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Host and ecology both play a role in shaping distribution of digenean parasites of New Zealand whelks (Gastropoda: Buccinidae: Cominella)

Published online by Cambridge University Press:  09 June 2016

KIRSTEN M. DONALD*
Affiliation:
Department of Zoology, Allan Wilson Centre, University of Otago, P.O. Box 56, Dunedin 9054, New Zealand
HAMISH G. SPENCER
Affiliation:
Department of Zoology, Allan Wilson Centre, University of Otago, P.O. Box 56, Dunedin 9054, New Zealand
*
*Corresponding author: Department of Zoology, Allan Wilson Centre, University of Otago, P.O. Box 56, Dunedin 9054, New Zealand. Tel: 00 64 3 479 5096. Fax: 00 64 3 479 7584. E-mail: kirsten.donald@otago.ac.nz

Summary

Digenean parasites infecting four Cominella whelk species (C. glandiformis, C. adspersa, C. maculosa and C. virgata), which inhabit New Zealand's intertidal zone, were analysed using molecular techniques. Mitochondrial 16S and cytochrome oxidase 1 (COI) and nuclear rDNA ITS1 sequences were used to infer phylogenetic relationships amongst digenea. Host species were parasitized by a diverse range of digenea (Platyhelminthes, Trematoda), representing seven families: Echinostomatidae, Opecoelidae, Microphallidae, Strigeidae and three, as yet, undetermined families A, B and C. Each parasite family infected between one and three host whelk species, and infection levels were typically low (average infection rates ranged from 1·4 to 3·6%). Host specificity ranged from highly species-specific amongst the echinostomes, which were only ever observed infecting C. glandiformis, to the more generalist opecoelids and strigeids, which were capable of infecting three out of four of the Cominella species analysed. Digeneans displayed a highly variable geographic range; for example, echinostomes had a large geographic range stretching the length of New Zealand, from Northland to Otago, whereas Family B parasites were restricted to fairly small areas of the North Island. Our results add to a growing body of research identifying wide ranges in both host specificity and geographic range amongst intertidal, multi-host parasite systems.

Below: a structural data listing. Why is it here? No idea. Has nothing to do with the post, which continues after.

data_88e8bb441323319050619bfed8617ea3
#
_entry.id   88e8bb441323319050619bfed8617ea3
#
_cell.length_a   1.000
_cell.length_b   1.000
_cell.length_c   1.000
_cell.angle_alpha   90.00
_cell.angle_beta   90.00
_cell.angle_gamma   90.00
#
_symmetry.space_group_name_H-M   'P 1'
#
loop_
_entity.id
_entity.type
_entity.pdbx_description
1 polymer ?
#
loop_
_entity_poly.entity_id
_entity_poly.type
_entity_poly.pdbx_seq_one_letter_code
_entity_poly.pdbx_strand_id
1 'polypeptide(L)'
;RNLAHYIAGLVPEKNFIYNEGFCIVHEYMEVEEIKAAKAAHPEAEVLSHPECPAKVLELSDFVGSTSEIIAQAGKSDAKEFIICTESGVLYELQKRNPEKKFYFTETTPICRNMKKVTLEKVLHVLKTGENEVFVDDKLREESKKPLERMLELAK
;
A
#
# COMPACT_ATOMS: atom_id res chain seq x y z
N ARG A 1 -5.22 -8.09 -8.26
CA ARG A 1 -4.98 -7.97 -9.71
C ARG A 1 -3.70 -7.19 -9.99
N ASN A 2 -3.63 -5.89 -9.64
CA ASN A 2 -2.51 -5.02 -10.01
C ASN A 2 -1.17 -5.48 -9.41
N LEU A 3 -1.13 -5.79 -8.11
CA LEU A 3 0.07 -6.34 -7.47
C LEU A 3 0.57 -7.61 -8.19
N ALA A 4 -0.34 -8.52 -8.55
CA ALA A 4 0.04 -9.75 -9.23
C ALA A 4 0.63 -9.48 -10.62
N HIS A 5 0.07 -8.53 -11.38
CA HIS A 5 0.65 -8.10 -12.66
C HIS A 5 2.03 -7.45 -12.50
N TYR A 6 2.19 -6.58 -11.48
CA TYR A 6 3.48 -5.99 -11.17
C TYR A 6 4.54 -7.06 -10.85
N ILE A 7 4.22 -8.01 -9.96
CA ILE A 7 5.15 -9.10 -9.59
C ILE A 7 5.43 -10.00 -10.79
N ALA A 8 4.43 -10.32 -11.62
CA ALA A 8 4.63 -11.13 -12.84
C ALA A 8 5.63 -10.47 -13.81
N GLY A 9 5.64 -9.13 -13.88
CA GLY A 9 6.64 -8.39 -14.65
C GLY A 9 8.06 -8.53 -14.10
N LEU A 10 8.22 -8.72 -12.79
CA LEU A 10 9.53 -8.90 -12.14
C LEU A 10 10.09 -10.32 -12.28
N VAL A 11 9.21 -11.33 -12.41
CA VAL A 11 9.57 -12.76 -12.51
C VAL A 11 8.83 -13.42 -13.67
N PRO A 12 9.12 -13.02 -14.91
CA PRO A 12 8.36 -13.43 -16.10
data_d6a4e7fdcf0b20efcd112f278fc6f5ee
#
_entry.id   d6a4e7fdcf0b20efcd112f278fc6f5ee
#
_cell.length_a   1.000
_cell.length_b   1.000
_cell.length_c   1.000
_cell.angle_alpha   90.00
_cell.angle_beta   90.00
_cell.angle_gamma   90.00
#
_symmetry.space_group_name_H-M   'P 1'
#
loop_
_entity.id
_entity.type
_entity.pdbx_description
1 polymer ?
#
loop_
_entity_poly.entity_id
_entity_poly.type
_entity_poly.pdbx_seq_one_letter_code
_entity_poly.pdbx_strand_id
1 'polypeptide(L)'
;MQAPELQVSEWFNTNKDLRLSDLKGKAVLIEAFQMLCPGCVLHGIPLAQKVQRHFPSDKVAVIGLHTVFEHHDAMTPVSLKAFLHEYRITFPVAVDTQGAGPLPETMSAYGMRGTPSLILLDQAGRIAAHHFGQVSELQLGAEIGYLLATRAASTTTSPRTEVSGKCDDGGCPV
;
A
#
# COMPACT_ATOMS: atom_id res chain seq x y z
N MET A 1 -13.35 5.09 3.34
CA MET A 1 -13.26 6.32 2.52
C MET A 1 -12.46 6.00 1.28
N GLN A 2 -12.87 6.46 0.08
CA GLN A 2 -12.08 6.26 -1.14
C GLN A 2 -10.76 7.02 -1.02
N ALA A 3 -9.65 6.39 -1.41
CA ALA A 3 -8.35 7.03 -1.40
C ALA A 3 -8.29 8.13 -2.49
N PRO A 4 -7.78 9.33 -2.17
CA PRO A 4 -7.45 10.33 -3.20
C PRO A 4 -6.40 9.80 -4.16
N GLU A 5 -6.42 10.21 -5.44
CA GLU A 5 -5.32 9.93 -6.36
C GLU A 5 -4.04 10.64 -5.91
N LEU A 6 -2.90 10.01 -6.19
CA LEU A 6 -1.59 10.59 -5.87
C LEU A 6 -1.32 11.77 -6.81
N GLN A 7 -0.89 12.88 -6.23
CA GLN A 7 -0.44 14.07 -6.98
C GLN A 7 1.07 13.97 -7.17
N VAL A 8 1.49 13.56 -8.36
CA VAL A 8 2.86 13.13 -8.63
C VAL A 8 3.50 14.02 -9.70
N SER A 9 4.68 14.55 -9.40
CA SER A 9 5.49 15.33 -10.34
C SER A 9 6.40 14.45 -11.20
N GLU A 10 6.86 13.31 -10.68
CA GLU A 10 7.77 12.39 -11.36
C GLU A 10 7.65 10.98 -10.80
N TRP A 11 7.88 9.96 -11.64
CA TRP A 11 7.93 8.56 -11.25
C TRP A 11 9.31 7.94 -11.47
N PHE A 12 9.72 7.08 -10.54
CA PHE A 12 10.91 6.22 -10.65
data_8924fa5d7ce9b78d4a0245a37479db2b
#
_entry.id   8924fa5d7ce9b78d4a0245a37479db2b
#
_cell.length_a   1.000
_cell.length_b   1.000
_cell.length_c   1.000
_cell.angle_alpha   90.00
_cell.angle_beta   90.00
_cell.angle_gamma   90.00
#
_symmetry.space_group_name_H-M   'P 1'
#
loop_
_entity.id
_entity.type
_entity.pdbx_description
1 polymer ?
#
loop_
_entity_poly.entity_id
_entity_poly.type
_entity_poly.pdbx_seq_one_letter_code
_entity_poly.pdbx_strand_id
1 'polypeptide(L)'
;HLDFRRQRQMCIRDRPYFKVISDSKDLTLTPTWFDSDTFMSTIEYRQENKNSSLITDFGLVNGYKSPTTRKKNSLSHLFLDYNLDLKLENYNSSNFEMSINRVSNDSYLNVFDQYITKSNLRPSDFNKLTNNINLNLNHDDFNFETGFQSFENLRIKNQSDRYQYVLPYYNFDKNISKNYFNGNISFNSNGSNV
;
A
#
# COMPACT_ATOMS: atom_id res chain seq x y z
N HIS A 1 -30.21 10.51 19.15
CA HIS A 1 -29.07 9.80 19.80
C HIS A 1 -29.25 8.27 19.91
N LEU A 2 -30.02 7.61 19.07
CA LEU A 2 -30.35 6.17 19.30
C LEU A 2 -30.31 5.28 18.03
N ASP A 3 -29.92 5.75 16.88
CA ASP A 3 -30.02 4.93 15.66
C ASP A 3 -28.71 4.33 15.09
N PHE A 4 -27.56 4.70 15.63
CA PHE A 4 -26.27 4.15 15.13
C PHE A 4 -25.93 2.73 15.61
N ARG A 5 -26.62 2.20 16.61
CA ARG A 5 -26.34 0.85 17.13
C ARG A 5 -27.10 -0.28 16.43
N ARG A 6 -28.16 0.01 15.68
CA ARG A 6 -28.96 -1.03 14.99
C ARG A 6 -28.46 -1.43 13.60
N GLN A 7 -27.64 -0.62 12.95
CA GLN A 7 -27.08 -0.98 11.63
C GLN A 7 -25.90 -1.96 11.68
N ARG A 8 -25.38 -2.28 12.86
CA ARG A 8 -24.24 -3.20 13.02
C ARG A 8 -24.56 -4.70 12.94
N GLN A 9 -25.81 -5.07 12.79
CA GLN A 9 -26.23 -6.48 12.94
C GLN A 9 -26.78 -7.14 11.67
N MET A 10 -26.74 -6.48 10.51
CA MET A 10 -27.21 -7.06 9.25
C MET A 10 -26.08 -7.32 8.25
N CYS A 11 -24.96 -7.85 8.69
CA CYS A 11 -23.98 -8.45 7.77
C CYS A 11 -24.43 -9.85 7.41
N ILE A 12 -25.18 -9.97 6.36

Type
Research Article
Copyright
Copyright © Cambridge University Press 2016 

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Footnotes

Nucleotide sequence data reported in this paper are available in the GenBank, EMBL and DDBJ databases under accession numbers KU525036-KU525077, KU695753-KU695802 and KU748678-748725.

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Host and ecology both play a role in shaping distribution of digenean parasites of New Zealand whelks (Gastropoda: Buccinidae: Cominella)
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